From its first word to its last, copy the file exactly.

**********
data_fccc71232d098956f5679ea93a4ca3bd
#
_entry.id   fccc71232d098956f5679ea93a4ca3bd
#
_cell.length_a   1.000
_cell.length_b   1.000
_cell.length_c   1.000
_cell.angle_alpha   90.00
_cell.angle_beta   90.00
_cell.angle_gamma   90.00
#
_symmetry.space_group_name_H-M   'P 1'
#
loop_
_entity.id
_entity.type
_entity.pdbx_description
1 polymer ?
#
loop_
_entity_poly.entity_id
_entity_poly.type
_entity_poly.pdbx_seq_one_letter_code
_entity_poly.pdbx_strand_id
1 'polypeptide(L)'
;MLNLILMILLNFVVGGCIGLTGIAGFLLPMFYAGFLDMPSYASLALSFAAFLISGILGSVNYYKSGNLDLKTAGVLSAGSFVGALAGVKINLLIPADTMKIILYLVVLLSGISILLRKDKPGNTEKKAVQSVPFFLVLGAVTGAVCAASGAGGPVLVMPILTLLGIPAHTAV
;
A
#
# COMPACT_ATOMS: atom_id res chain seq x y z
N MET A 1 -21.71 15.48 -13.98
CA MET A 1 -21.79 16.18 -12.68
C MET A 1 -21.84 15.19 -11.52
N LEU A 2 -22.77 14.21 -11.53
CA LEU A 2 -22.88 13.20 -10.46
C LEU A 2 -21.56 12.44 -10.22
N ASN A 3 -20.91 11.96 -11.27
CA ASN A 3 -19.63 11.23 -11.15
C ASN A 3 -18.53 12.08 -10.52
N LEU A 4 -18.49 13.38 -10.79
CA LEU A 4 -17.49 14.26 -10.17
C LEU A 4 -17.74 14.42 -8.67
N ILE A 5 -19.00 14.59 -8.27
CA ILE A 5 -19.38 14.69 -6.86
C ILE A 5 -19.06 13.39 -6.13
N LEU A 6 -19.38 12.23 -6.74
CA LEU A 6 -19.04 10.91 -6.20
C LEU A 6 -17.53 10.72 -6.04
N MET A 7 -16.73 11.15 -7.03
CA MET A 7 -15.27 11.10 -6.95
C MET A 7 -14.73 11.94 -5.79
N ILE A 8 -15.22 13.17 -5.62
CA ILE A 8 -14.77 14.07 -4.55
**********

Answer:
data_fccc71232d098956f5679ea93a4ca3bd
#
_entry.id   fccc71232d098956f5679ea93a4ca3bd
#
_cell.length_a   1.000
_cell.length_b   1.000
_cell.length_c   1.000
_cell.angle_alpha   90.00
_cell.angle_beta   90.00
_cell.angle_gamma   90.00
#
_symmetry.space_group_name_H-M   'P 1'
#
loop_
_entity.id
_entity.type
_entity.pdbx_description
1 polymer ?
#
loop_
_entity_poly.entity_id
_entity_poly.type
_entity_poly.pdbx_seq_one_letter_code
_entity_poly.pdbx_strand_id
1 'polypeptide(L)'
;MLNLILMILLNFVVGGCIGLTGIAGFLLPMFYAGFLDMPSYASLALSFAAFLISGILGSVNYYKSGNLDLKTAGVLSAGSFVGALAGVKINLLIPADTMKIILYLVVLLSGISILLRKDKPGNTEKKAVQSVPFFLVLGAVTGAVCAASGAGGPVLVMPILTLLGIPAHTAV
;
A
#
# COMPACT_ATOMS: atom_id res chain seq x y z
N MET A 1 -21.71 15.48 -13.98
CA MET A 1 -21.79 16.18 -12.68
C MET A 1 -21.84 15.19 -11.52
N LEU A 2 -22.77 14.21 -11.53
CA LEU A 2 -22.88 13.20 -10.46
C LEU A 2 -21.56 12.44 -10.22
N ASN A 3 -20.91 11.96 -11.27
CA ASN A 3 -19.63 11.23 -11.15
C ASN A 3 -18.53 12.08 -10.52
N LEU A 4 -18.49 13.38 -10.79
CA LEU A 4 -17.49 14.26 -10.17
C LEU A 4 -17.74 14.42 -8.67
N ILE A 5 -19.00 14.59 -8.27
CA ILE A 5 -19.38 14.69 -6.86
C ILE A 5 -19.06 13.39 -6.13
N LEU A 6 -19.38 12.23 -6.74
CA LEU A 6 -19.04 10.91 -6.20
C LEU A 6 -17.53 10.72 -6.04
N MET A 7 -16.73 11.15 -7.03
CA MET A 7 -15.27 11.10 -6.95
C MET A 7 -14.73 11.94 -5.79
N ILE A 8 -15.22 13.17 -5.62
CA ILE A 8 -14.77 14.07 -4.55